Access to services: Much of the research presented clearly outlined how gender norms (and other forms of inequity) lead to exclusion from services which differs between contexts. Gender norms also shape how health care workers work and engage with patients and whether they can challenge values. We need to look at this from both a community and clinical services perspective.
Governance: In Kenya devolution has implications for the flow of money, power and resources and how these are used and negotiated for different people’s benefit. While the Gender Unit is supporting this work, we need to develop shared language and understandings throughout the health system.
Financing: Budgets need to be gender responsive. We should pay attention to gendered voluntarism at community level and which roles are paid and which are not paid. In terms of insurance we should consider who has access to it and what that means for access to health services at the county level.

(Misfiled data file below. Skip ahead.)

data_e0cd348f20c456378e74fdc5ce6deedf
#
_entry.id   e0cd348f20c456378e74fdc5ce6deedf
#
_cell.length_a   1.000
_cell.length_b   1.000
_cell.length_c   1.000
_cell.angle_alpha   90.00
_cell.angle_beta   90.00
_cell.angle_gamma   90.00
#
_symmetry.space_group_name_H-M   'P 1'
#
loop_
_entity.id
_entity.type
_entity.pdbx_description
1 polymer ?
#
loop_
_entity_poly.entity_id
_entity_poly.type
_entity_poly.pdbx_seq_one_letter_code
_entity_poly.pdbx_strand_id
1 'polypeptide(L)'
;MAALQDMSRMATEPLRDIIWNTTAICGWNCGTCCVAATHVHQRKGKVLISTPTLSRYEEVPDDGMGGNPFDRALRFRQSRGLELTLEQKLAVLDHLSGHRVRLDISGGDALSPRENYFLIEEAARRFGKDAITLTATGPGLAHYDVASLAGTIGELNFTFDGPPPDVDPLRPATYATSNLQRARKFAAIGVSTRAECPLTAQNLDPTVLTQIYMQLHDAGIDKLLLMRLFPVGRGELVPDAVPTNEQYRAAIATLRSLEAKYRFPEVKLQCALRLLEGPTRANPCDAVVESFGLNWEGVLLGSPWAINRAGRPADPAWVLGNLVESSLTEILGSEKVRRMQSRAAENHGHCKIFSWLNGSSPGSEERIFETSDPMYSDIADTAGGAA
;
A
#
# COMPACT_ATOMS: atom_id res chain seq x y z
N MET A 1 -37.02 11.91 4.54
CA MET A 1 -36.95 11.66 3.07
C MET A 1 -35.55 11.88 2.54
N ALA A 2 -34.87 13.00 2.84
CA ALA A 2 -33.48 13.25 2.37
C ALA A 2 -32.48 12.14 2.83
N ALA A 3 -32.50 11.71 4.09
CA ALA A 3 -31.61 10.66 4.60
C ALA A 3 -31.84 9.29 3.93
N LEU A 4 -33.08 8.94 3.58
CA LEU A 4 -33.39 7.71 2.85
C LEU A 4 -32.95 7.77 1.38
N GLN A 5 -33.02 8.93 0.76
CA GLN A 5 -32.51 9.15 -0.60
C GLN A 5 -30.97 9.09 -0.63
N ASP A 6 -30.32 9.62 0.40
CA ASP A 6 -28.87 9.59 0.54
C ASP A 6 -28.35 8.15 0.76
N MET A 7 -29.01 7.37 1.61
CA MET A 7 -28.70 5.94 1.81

Human resources: We heard about gender stereotypes around leadership and the interplay between gender, age, marriage, and professional cadre. To counteract this mentorship, supportive supervision and deconstructing a glass ceiling were suggested.
Health information systems: Gender sensitive health indicators and summary tools for disaggregation of data at local level and higher up the system are needed. But we also need the political will to use this data for change. Some of the qualitative methods used in the research presented such as in-depth interviews, life histories and photovoice can help augment this quantitative information.